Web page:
"It was easier after (World War II) to get into Canada if you were a Nazi war criminal, than if you were a Jewish refugee," Matas said.
A spokeswoman for Immigration Minister Jason Kenney said the Harper government "remains committed to identifying and removing people involved in war crimes, crimes against humanity and genocide from Canada, including revisiting new evidence on previously examined cases."
Ana Curic also said Kenney had "a fruitful discussion" with Holocaust survivors earlier this week, reassuring them that the government remains committed to the Katriuk case.
The Simon Wiesenthal Center's so-called "Chief Nazi-Hunter" alleges the new "hard evidence" in Rudling's article will change everything in Katriuk's case.
Efraim Zuroff, co-ordinator of the organization's Nazi war crimes research project, said the most-wanted list also includes another Canadian: Helmut Oberlander, who's ranked at No. 10.
Oberlander's case is also in limbo, the group says.
Zuroff said the biggest problem in bringing suspected Nazis to justice is not finding them or the evidence — but a lack of political will in many countries to see that they're prosecuted.
"What's the chance of a 90-year-old Nazi war criminal committing murder again? Zero," Zuroff said in a phone interview from the Jerusalem area.
"All they have to do is wait it out. People are going to die soon anyway and they'll spare themselves the expense, the embarrassment and the problems — logistically or whatever — of prosecuting one of their own (citizens)."
Katriuk thought his own time was up last fall, when an ulcer burst in his stomach.
"I was almost finished," said Katriuk.
He added that he received five litres of blood during his two-week stay in hospital.
He hinted that one day he might tell his story — but he didn't say when.
"When it's time to talk, I will talk," he said. "Right now is not the time for me to talk."
Now with more than 50,000 readers around the world,
Wednesday, April 25, 2012
Thursday, April 19, 2012
Her name is Shama, meaning "candle", and she says her husband burnt her flesh as if it was a candlewick.
The young mother of four has just joined the ranks of Pakistani women doused in acid. She is scarred for life, with burns on 15% of her body. Her crime was her beauty.
"My husband and I often had arguments in the house," she said, in her hospital bed. "On that day before going to sleep he said 'you take too much pride in your beauty'. Then in the middle of the night he threw acid on me, and ran away."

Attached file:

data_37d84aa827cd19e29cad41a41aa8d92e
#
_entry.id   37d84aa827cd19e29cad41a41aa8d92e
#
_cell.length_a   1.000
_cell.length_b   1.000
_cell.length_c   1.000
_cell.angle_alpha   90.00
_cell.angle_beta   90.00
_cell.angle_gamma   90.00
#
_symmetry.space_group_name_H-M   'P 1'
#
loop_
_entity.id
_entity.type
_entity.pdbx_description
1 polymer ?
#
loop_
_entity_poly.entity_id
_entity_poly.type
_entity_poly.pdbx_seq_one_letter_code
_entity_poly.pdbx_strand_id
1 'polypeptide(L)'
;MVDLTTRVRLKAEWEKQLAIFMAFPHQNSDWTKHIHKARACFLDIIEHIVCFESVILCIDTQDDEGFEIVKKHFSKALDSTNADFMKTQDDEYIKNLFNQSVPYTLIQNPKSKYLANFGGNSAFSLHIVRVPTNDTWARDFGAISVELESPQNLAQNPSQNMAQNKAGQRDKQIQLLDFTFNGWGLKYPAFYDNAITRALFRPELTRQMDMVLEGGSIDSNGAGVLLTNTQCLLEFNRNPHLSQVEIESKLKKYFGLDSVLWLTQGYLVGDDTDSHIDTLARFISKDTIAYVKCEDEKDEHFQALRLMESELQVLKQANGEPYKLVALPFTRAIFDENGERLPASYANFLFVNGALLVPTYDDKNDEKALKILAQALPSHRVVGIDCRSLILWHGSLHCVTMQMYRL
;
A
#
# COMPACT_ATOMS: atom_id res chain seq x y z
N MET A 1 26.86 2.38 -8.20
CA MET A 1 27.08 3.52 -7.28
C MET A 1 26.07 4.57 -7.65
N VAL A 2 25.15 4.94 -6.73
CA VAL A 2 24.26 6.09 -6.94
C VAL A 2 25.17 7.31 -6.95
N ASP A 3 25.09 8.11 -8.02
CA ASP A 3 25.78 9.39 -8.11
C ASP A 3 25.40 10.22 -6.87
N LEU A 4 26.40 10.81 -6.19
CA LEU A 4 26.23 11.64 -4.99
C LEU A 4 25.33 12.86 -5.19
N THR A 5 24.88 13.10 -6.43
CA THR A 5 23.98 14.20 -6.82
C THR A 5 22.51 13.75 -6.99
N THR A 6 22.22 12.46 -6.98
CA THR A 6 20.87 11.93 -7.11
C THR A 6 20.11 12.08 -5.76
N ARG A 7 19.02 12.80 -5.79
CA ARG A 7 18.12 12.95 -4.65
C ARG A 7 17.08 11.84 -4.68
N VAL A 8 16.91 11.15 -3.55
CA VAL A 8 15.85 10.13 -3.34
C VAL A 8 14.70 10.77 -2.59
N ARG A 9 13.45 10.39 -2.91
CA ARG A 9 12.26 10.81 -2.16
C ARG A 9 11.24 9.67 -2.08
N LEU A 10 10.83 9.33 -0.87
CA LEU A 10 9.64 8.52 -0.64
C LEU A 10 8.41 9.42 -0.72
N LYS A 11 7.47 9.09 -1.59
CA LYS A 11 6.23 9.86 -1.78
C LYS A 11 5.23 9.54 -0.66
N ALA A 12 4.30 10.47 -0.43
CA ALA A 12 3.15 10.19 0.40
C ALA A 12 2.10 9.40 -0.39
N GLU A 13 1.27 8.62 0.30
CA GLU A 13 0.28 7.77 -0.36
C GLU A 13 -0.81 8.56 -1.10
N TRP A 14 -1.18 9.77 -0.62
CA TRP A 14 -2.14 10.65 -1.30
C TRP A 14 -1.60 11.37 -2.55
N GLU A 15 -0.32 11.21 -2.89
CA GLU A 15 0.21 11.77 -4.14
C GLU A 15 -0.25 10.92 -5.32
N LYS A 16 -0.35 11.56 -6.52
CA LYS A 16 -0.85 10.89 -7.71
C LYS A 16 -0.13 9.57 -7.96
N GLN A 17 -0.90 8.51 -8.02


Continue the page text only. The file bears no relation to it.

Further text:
When her husband fled, he took her mobile phone with him, so she could not call for help.
Shama shows me a picture taken at a children's party four months ago. It is a snapshot of an attractive young woman, with immaculate make-up, wearing an orange outfit flecked with gold.
Her hair is swept back to reveal dangling earnings. But acid has erased that confident, composed Shama.
"I feel pain at what I was, and what I have become," she said, with tears coursing down her scorched cheeks.
"All the colours have gone from my life. I feel like I'm a living corpse, even worse than a living corpse. I think I have no right to live."
Shama now lies in Ward 10a of the burns unit in Nishtar Hospital in Multan in Pakistan's Punjab province.
It is a monument to neglect. The plaster is peeling off the walls and there is a leaking pipe hanging from the ceiling. When patients need transfusions, their relatives are despatched to buy pints of blood.
But the doctors here are expert at treating women disfigured by acid - they see one or two new victims every week.
At morning rounds they gather at Shama's bed, asking if she is eating, and is keeping her burns covered with cream. They try to relieve her pain, but cannot ease her despair.
"I can't say anything about the future," she says, "maybe I won't be alive. I will try - for my kids - to get back to how I was. I have to work to build a future for them.
"If I can't I'll do what one or two other girls have done.
"They killed themselves."
Fakhra Younis, a former dancing girl in Karachi, was one such woman, who ended her life to escape suffering.
It has been said of Fakhra that she died twice - once when she was drenched in acid 13 years ago, and again when she committed suicide in Italy last month.
Before taking her own life, she had endured almost 40 surgeries.
Supporters say Fakhra had given up hope of getting justice. Her former husband, who comes from a powerful political family, was acquitted of the attack.
He continues to protest his innocence.
Fakhra's death made the headlines here, but activists say many victims are shunned and silenced.
"Only about 10% of cases are getting to court," said Zohra Yusuf, the chair of Pakistan's Human Rights Commission.
"Even in high-profile cases like Fakhra's there are poor prosecutions. Most of the time, victims can't get a case registered by police."
Offenders now face a tougher sentence - between 14 years and life imprisonment - under a law passed last year. But most attackers still get off scott free, according to Marvi Memon, the former MP who sponsored the new law.
"Even if he [the attacker] gets caught, he'll pay police off and he'll get away with it in most parts of Pakistan," she said.
"It's the easiest way to punish a woman. You can just throw acid and destroy her entire life in one second."